News
Very tasty: Vladimir Putin dining alone, perhaps sensibly
news
Life and Style
Listen here: Apple EarPods offer an alternative
techAre custom, 3D printed earbuds the solution?
Arts and Entertainment
Top guns: Cole advised the makers of Second World War film Fury, starring Brad Pitt
filmLt-Col Steven Cole is the man Hollywood calls when it wants to borrow a tank or check a uniform
News
The University of California study monitored the reaction of 36 dogs
sciencePets' range of emotions revealed
News
Snoop Dogg pictured at The Hollywood Reporter Nominees' Night in February, 2013
people... says Snoop Dogg
News
ebookA unique anthology of reporting and analysis of a crucial period of history
Arts and Entertainment
A scene from Shakespeare in Love at the Noel Coward Theatre
theatreReview: Shakespeare in Love has moments of sheer stage poetry mixed with effervescent fun
News
Joining forces: young British men feature in an Isis video in which they urge Islamists in the West to join them in Iraq and Syria
newsWill the young Britons fighting in Syria be allowed to return home and resume their lives?
Arts and Entertainment
The nomination of 'The Wake' by Paul Kingsnorth has caused a stir
books
News
i100
Life and Style
food + drinkZebra meat is exotic and lean - but does it taste good?
Independent
Travel Shop
the manor
Up to 70% off luxury travel
on city breaks Find out more
santorini
Up to 70% off luxury travel
on chic beach resorts Find out more
sardina foodie
Up to 70% off luxury travel
on country retreats Find out more
Latest stories from i100
Have you tried new the Independent Digital Edition apps?
Independent Dating
and  

By clicking 'Search' you
are agreeing to our
Terms of Use.

iJobs Job Widget
iJobs General

BI Manager - £50,000

£49000 - £55000 per annum + competitive: Progressive Recruitment: My client is...

BI Project Manager - £48,000 - £54,000 - Midlands

£48000 - £54000 per annum + Benefits package: Progressive Recruitment: My clie...

VB.Net Developer

£35000 - £45000 per annum + competitive: Progressive Recruitment: If you're pa...

SAP Business Consultant (SD, MM and FICO), £55,000, Wakefield

£45000 - £55000 per annum + competitive: Progressive Recruitment: SAP Business...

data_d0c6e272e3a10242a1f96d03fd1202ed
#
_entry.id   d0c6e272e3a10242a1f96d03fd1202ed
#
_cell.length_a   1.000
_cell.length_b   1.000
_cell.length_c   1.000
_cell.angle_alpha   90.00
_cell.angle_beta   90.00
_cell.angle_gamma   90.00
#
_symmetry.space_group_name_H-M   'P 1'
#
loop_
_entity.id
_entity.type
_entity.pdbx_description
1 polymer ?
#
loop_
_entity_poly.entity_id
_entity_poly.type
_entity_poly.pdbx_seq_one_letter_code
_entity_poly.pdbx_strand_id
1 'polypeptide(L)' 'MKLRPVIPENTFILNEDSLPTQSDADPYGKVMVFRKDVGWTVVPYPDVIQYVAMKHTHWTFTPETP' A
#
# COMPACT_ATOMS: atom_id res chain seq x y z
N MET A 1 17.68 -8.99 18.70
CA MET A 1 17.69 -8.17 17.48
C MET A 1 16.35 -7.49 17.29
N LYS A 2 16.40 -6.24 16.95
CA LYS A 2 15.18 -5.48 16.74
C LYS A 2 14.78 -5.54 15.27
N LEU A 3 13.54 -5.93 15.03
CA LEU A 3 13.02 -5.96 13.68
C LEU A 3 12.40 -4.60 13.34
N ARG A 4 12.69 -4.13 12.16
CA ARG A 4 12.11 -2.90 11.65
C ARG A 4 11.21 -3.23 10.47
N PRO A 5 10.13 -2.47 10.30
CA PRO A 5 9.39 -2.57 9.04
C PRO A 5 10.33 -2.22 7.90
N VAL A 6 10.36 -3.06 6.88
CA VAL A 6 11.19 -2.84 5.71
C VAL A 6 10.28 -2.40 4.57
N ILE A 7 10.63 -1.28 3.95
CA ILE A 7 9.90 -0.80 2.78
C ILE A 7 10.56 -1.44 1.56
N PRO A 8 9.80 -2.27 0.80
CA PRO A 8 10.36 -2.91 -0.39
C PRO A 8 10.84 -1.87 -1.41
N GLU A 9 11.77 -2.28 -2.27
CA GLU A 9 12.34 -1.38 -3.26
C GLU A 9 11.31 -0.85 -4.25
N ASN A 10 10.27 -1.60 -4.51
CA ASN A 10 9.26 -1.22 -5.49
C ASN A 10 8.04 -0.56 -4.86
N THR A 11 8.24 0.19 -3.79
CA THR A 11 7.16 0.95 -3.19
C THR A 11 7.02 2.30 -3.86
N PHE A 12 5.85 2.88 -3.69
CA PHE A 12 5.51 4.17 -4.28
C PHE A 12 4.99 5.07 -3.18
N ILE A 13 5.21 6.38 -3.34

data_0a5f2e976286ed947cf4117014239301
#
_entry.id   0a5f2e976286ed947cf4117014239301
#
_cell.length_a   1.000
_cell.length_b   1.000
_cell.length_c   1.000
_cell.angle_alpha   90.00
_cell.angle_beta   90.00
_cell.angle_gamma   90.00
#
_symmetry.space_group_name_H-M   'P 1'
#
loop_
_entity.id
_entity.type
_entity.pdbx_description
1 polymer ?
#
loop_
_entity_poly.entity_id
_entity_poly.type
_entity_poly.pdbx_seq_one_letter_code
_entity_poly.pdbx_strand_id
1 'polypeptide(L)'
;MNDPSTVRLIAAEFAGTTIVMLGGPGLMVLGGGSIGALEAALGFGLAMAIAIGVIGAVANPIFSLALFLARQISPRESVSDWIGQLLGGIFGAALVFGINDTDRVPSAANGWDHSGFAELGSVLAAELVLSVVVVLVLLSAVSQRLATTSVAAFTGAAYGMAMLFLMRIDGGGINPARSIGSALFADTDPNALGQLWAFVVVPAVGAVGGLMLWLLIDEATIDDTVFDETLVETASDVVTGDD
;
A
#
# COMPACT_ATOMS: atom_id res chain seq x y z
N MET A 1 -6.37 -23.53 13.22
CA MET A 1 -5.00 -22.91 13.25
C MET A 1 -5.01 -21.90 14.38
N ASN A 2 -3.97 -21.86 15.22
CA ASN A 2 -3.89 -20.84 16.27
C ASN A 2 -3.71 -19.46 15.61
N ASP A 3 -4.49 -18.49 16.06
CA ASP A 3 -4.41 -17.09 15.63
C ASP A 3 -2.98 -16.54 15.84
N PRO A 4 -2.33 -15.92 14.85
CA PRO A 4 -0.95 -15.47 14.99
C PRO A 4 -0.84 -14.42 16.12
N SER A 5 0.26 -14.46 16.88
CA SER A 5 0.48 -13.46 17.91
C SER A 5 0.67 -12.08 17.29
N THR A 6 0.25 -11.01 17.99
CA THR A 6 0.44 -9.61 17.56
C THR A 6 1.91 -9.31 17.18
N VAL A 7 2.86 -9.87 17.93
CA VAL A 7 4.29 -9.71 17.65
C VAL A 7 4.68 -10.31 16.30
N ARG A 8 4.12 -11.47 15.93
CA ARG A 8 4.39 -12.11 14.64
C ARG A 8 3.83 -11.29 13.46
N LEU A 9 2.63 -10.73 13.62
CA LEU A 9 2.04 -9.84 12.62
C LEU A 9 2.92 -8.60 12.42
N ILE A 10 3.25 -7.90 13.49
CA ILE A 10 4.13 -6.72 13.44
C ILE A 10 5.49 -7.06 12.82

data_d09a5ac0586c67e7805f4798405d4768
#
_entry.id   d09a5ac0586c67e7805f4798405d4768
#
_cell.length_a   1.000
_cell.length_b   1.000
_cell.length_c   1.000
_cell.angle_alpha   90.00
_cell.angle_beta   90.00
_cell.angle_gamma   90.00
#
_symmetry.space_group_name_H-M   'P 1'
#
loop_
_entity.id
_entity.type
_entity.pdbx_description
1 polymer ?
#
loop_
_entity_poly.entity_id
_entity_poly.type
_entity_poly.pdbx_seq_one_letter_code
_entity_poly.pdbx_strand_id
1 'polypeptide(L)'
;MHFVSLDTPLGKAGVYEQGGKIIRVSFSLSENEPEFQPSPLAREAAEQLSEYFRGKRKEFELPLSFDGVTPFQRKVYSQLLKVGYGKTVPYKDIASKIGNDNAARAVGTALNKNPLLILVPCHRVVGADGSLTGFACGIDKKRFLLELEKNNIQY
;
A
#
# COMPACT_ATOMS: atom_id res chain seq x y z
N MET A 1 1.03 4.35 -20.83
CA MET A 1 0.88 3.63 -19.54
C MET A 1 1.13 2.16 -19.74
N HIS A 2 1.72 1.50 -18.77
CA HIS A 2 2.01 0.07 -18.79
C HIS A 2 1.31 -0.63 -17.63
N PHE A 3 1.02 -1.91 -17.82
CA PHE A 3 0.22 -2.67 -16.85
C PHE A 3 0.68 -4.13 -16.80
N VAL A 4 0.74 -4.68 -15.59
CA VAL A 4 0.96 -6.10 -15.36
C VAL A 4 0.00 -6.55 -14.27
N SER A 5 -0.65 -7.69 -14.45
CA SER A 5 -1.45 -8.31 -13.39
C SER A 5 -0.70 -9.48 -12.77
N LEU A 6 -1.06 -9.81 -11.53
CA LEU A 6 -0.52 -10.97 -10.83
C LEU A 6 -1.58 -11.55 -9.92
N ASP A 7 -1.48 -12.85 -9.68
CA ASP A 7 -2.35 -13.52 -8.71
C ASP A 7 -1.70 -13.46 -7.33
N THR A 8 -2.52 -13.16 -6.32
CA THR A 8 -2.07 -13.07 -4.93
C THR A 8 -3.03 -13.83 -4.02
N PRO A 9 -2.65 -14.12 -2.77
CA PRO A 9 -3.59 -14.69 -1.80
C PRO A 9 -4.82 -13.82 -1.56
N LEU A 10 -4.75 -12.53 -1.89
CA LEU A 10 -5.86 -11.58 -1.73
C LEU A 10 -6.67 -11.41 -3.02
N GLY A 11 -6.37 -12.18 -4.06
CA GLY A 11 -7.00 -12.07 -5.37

Day In a Page

Screwing your way to the top? Good for Lana Del Rey for helping kill that myth

Screwing your way to the top?

Good for Lana Del Rey for helping kill that myth, says Grace Dent
Will the young Britons fighting in Syria be allowed to return home and resume their lives?

Will Britons fighting in Syria be able to resume their lives?

Tony Blair's Terrorism Act 2006 has made it an offence to take part in military action abroad with a "political, ideological, religious or racial motive"
Beyoncé poses as Rosie the Riveter, the wartime poster girl who became a feminist pin-up

Beyoncé poses as Rosie the Riveter

The wartime poster girl became the ultimate American symbol of female empowerment
The quest to find the perfect pair of earphones: Are custom, 3D printed earbuds the solution?

The quest to find the perfect pair of earphones

Earphones don't fit properly, offer mediocre audio quality and can even be painful. So the quest to design the perfect pair is music to Seth Stevenson's ears
US Army's shooting star: Lt-Col Steven Cole is the man Hollywood calls when it wants to borrow a tank or check a military uniform

Meet the US Army's shooting star

Lt-Col Steven Cole is the man Hollywood calls when it wants to borrow a tank or check a military uniform
Climate change threatens to make the antarctic fur seal extinct

Take a good look while you can

How climate change could wipe out this seal
Should emergency hospital weddings be made easier for the terminally ill?

Farewell, my lovely

Should emergency hospital weddings be made easier?
Man Booker Prize 2014 longlist: Crowdfunded novel nominated for first time

Crowdfunded novel nominated for Booker Prize

Paul Kingsnorth's 'The Wake' is in contention for the prestigious award
Vladimir Putin employs a full-time food taster to ensure his meals aren't poisoned

Vladimir Putin employs a full-time food taster

John Walsh salutes those brave souls who have, throughout history, put their knives on the line
Tour de France effect brings Hollywood blockbusters to Yorkshire

Tour de France effect brings Hollywood blockbusters to Yorkshire

A $25m thriller starring Sam Worthington to be made in God's Own Country
Will The Minerva Project - the first 'elite' American university to be launched in a century - change the face of higher learning?

Will The Minerva Project change the face of higher learning?

The university has no lecture halls, no debating societies, no sports teams and no fraternities. Instead, the 33 students who have made the cut at Minerva, will travel the world and change the face of higher learning
The 10 best pedicure products

Feet treat: 10 best pedicure products

Bags packed and all prepped for holidays, but feet in a state? Get them flip-flop-ready with our pick of the items for a DIY treatment
Commonwealth Games 2014: Great Scots! Planes and pipers welcome in Glasgow's Games

Commonwealth Games 2014

Great Scots! Planes and pipers welcome in Glasgow's Games
Jack Pitt-Brooke: Manchester City and Patrick Vieira make the right stand on racism

Jack Pitt-Brooke

Manchester City and Patrick Vieira make the right stand on racism
How Terry Newton tragedy made iron men seek help to tackle their psychological demons

How Newton tragedy made iron men seek help to tackle their psychological demons

Over a hundred rugby league players have contacted clinic to deal with mental challenges of game